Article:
It’s supposedly not always fair to compare the new version of something to the old, but it happens anyway. Nearly everything that made the classic black and white The Manchurian Candidate an unusually creepy and unique suspense thriller is present in the 2004 version, but the filmmakers have taken the characters, plot, and settings (Korea becomes the Persian Gulf in the new film) and made a flat thriller, in which the thrills only occasionally register. The surprises are mild, and while the changes made for the new film seem like novel ideas, the filmmakers don’t get much heat from them.
I blame everybody. Denzel Washington’s performance is either phoned in or overwrought, but it’s his worst in a long time. Meryl Streep tries to get traction from her evil character, but it’s a performance wasted on an all-too-phony character; besides, Ms. Streep just can’t replace Angela Landsbury’s mega evil mom from the original. I place the most blame on director Jonathan Demme. Back in the 1980’s, his novel spin on pedestrian film stories and his quirky characters were stunningly refreshing. He hit the big time with the hugely entertaining and very well done The Silence of the Lambs, but since then, he has become a big time Hollywood player making mediocre films. He continues that trend with The Manchurian Candidate.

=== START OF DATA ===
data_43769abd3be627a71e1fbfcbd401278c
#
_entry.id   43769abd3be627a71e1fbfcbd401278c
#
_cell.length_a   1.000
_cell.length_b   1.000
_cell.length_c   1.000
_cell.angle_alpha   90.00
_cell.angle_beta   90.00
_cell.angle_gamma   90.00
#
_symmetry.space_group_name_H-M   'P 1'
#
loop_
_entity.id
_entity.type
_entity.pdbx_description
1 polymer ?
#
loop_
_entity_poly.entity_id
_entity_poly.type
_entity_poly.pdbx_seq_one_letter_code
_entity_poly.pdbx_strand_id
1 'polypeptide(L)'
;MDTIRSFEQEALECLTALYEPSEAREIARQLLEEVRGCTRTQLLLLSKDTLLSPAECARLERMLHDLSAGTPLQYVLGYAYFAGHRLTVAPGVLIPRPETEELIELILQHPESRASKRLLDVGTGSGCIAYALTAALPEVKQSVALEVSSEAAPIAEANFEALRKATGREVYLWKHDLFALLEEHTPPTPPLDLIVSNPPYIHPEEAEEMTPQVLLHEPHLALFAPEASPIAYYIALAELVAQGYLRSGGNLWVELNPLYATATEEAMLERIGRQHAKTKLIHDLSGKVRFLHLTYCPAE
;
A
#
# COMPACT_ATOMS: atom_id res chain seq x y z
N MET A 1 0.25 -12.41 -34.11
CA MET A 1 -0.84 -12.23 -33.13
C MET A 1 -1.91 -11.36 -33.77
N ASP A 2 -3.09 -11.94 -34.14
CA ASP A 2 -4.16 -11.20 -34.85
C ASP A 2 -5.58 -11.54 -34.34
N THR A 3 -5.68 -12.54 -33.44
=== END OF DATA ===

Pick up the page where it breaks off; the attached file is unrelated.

Early Internet rumor mongering about The Manchurian Candidate described this film as a hot political potato that took sharp swipes at President Hand Puppet and his administration, swipes that would draw blood like Michael Moore’s Fahrenheit 9/11 did, but no such luck. You wouldn’t miss much if you waited for this to appear on TV – basic cable TV.
4 of 10
2005 Golden Globes, USA: 1 nomination: “Best Performance by an Actress in a Supporting Role in a Motion Picture” (Meryl Streep)
2005 BAFTA Awards: 1 nomination: “Best Performance by an Actress in a Supporting Role” (Meryl Streep)
2005 Black Reel Awards: 2 nominations: “Best Supporting Actor” (Jeffrey Wright) and “Best Supporting Actress” (Kimberly Elise)
Updated: Sunday, November 10, 2013